Magnetic Nanoparticle-Induced Hyperthermia with Appropriate Payloads: Paul Ehrlich’s “Magic (Nano)bullet” for Cancer Theranostics?

Nilroy R. Datta, Sunil Krishnan, Daniel E. Speiser, Esra Neufeld, Niels Kuster, Stefan Bodis, and Heinrich Hofmann, Cancer Treatment Reviews, Volume 50, pp. 217–227, online September 2016

Effective multimodal cancer management requires the optimal integration of diagnostic and therapeutic modalities. Radiation therapy, chemotherapy, and immunotherapy – alone or in combination – are integral parts of various cancer treatment protocols. Hyperthermia at 39 – 45°C is a potent radiosensitiser and has been shown to improve therapeutic outcomes in various tumours through its synergy with chemotherapy. Gene silencing approaches with small interfering RNAs and microRNAs are also being explored in clinical trials in oncology. The rapid developments in multifunctional nanoparticles provide ample opportunities to integrate both diagnostic and therapeutic modalities into a single effective cancer “theranostic” vector. Nanoparticles could be extravasated passively into the tumour tissues preferentially over adjacent normal tissues due to their enhanced permeability and retention effects. Tumour targeting might be further augmented by conjugating tumour-specific peptides and antibodies onto the surface of these nanoparticles or by activation through electromagnetic radiations, laser, or ultrasound. Magnetic nanoparticles can induce hyperthermia in the presence of an alternating magnetic field, thereby empowering multifunctional tumour-specific payloads based on radiotheranostics (for both imaging and radiotherapy), chemotherapeutic drug delivery, immunotherapy, and gene-silencing therapy. Such a (nano)bullet could realise the “magic bullet” conceived by Paul Ehrich more than a century ago. This review article discusses the various aspects of this “magic (nano)bullet” and the challenges that need to be addressed to usher in this new paradigm in modern cancer diagnostics and therapeutics.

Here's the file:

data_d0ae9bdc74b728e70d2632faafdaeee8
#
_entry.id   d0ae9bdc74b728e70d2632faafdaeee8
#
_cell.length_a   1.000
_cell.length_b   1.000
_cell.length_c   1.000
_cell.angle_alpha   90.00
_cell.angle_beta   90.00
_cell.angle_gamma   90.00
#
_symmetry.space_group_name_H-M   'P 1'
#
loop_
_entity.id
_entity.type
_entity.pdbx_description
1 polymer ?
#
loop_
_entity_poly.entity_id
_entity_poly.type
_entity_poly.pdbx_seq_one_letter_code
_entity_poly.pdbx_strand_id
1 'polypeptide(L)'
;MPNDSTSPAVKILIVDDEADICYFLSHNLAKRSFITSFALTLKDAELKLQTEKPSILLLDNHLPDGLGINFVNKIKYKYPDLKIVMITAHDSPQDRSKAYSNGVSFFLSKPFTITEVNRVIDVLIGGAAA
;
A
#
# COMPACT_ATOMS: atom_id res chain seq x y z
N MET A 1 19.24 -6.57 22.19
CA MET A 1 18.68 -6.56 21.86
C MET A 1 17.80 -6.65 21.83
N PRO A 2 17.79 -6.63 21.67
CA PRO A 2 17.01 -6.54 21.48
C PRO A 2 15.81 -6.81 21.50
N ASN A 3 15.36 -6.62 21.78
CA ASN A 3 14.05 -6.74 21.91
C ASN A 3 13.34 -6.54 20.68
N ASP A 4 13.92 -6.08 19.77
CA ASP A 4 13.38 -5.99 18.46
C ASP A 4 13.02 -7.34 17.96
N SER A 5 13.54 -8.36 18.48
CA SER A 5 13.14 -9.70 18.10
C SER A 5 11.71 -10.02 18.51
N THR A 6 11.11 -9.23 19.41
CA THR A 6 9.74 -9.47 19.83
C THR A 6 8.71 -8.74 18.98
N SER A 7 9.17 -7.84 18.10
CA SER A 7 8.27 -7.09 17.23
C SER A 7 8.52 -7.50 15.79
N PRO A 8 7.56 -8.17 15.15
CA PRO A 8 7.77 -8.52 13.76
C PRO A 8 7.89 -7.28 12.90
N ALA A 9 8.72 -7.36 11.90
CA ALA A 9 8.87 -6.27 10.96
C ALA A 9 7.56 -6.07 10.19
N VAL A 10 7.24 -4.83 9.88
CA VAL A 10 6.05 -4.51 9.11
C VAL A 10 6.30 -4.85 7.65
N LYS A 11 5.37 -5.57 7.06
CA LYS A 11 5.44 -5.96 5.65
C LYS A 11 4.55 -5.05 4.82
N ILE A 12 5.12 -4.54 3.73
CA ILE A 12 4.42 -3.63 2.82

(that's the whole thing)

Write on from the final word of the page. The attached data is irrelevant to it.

The scientific and technical impact of the review paper can be summarized as:

  • Magnetic nanoparticles with appropriate payloads can be effective cancer theranostic agents
  • Critical payloads can be designed to offer personalized cancer diagnosis and therapy
  • Magnetic nanoparticles enable integration of thermochemoradio-, immuno-, and gene-silencing-therapies
  • Magnetic nanoparticle hyperthermis treatment planning for thermal dosimetry and optimization of treatment personalization is feasible
  • Image-based, multiphysics-multiscale simulation, and physiology modelling are key for such treatment planning
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